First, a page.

Despite its title, this isn’t a post about what to do if you roll into your favorite studio only to realize you left your mat at home (hint: you can probably rent one from the studio). If you realize your precious new puppy has just turned your Manduka Pro into a chew toy, you can always use a fluffy towel to practice at home.
Instead, I’m here today to gently remind you that almost all of yoga can be practiced off the mat, as the practice of Asana is only one of the eight limbs of yoga.
In Patanjali’s ancient text, The Yoga Sutra, there are 8 paths that work in harmony to guide each yogi towards personal development. The 8 paths essentially encompass a recipe for living a well-balanced and enlightened life. More of a set of philosophical principles than merely a religious text, the Sutras offer the yogi insight into living a moral, disciplined life filled with joy. In Sanskrit, the 8 limbs are known as Yama, Niyama, Asana, Pranayama, Pratyahara, Dharana, Dhyana, and Samadhi. There’s no direction translation of these terms into English (although there are many approximate translations), but they all correspond to concepts and themes accessible to anyone who wishes to study them.
Here are three easy ways to practice the fundamentals of yoga off the mat.
ONE: PRACTICE MEDITATION
One entire limb of yoga, Dhyana, is devoted to meditation, and for good reason. Modern science has proven the medical benefits of meditation. Numerous studies have revealed long-term mental, emotional, and physical benefits to those who take up even a short daily meditation practice.
In our modern world, constantly bombarded as we are with electronics and social media, we rarely get the chance to take a smooth, relaxing mental break without all that stimulation pouring in from every direction. There are many fantastic resources out there to help you start a meditation practice, but you can actually start today, without buying any book or DVD. It’s really simple- just sit without distraction, alone with your thoughts, and try to tame your monkey mind.
Each time a thought pops into your head, acknowledge it, and then let it just pass you by.
TWO: PRACTICE SELF-CARE
Another of the 8 limbs is known as Yama (or “The Yamas”), and it actually encompasses five essential moral practices in order to keep us in harmony with ourselves. The very first Yama is called Ahimsa, which normally translates as “non-violence.” But, taking a broader view, it’s important that we also look at something like non-violence on a smaller scale.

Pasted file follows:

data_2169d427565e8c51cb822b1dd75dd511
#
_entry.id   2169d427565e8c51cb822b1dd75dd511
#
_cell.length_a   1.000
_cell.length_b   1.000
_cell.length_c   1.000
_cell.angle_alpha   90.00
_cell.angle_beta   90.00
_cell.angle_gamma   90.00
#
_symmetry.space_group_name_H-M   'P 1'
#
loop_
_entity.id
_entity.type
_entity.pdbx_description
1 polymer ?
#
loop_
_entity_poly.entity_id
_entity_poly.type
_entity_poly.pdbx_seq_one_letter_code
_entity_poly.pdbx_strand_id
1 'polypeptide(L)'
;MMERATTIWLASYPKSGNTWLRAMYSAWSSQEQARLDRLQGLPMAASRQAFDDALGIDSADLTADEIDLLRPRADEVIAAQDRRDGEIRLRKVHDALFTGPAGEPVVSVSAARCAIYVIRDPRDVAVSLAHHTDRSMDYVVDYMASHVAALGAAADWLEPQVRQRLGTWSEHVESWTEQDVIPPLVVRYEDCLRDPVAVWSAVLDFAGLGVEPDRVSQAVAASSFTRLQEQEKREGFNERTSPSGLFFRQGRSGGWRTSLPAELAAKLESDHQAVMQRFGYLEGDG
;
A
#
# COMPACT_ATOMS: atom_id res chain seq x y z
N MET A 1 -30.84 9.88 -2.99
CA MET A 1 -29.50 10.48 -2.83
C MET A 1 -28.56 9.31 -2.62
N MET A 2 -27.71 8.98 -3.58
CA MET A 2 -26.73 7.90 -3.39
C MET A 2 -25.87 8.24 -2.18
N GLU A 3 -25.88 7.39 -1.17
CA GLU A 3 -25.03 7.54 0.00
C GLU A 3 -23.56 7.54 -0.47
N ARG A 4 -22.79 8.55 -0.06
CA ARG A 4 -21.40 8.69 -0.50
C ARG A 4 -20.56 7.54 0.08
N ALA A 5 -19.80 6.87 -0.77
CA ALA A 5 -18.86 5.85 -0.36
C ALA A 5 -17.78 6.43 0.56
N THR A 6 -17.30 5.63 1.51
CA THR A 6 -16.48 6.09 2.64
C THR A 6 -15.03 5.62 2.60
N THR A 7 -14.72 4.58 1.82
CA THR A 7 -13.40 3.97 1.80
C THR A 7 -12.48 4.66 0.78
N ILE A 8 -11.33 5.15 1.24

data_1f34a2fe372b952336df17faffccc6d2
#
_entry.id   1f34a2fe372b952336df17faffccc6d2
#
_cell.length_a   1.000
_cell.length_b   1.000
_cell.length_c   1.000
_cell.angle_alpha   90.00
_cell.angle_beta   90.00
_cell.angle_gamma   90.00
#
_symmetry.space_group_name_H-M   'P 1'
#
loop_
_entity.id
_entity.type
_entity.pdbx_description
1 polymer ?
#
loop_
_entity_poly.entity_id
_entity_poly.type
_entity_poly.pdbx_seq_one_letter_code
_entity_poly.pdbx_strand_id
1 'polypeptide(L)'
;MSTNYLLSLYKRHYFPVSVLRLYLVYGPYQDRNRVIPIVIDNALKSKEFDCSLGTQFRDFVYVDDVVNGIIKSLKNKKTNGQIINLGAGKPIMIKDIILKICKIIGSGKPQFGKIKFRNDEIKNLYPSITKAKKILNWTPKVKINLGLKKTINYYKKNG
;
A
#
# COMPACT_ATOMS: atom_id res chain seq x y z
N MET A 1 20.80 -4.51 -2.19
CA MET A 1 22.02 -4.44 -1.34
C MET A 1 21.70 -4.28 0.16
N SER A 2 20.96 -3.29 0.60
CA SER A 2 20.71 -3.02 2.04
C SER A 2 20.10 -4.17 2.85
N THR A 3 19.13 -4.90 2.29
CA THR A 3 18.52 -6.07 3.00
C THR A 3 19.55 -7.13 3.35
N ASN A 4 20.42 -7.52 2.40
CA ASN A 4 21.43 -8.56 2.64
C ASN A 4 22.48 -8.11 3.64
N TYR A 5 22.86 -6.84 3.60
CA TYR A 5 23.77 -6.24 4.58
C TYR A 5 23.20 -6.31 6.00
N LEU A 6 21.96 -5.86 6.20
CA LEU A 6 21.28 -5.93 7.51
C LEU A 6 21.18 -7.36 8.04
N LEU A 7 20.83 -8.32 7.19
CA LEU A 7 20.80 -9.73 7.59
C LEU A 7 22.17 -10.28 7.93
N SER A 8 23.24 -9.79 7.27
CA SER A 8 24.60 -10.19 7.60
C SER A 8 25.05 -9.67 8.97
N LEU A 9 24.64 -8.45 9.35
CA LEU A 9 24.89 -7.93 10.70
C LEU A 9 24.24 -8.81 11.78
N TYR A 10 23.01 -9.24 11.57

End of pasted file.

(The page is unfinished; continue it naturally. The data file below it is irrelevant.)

How do we practice non-violence personally? By showing ourselves compassion. By practicing self-care.
Taking care of yourself, specifically your mind and body, are central themes in yoga. Self-care looks different for everybody, but we all need to be reminded that it’s alright to put ourselves first occasionally. In fact, it’s even necessary! No matter how you choose to practice self-care, remember that the only rules are: keep growing, keep learning, keep shining.
THREE: PRACTICE GRATITUDE
The observance of Santosha (sometimes translated as “contentment”), one of the five practices of the Niyama limb, relates to being satisfied with what you have. It’s all too easy to get caught up focusing on what everybody else has.
When this happens, we forget all the things we have to be thankful for in our own life, and to count our own blessings. There are so many fun and simple ways to bring the practice of gratitude into your daily life–snap a daily photo of something beautiful you wish to remember, keep a one-line gratitude journal, or simple make it a part of your routine to stop, breathe, and practice a moment of satisfaction each day.
So, next the next time you realize you can’t make it to the studio for your favorite yoga class, you can still take a few minutes to meditation, practice self-love, and show some gratitude for all your blessings.
Amanda is the Spiritual Gardener at Grow Soul Beautiful, a yoga, photography, and soul nourishment blog that’s passionate about helping women to embrace their beauty inside and out. Read the Grow Soul Beautiful manifesto, follow them on Twitter @GrowSoulBeauty and like Grow Soul Beautiful’s Facebook page. And photos! These are snapshots from the Grow Soul Beautiful #YogaADay challenge on Instagram - join in the fun for the remainder of October.
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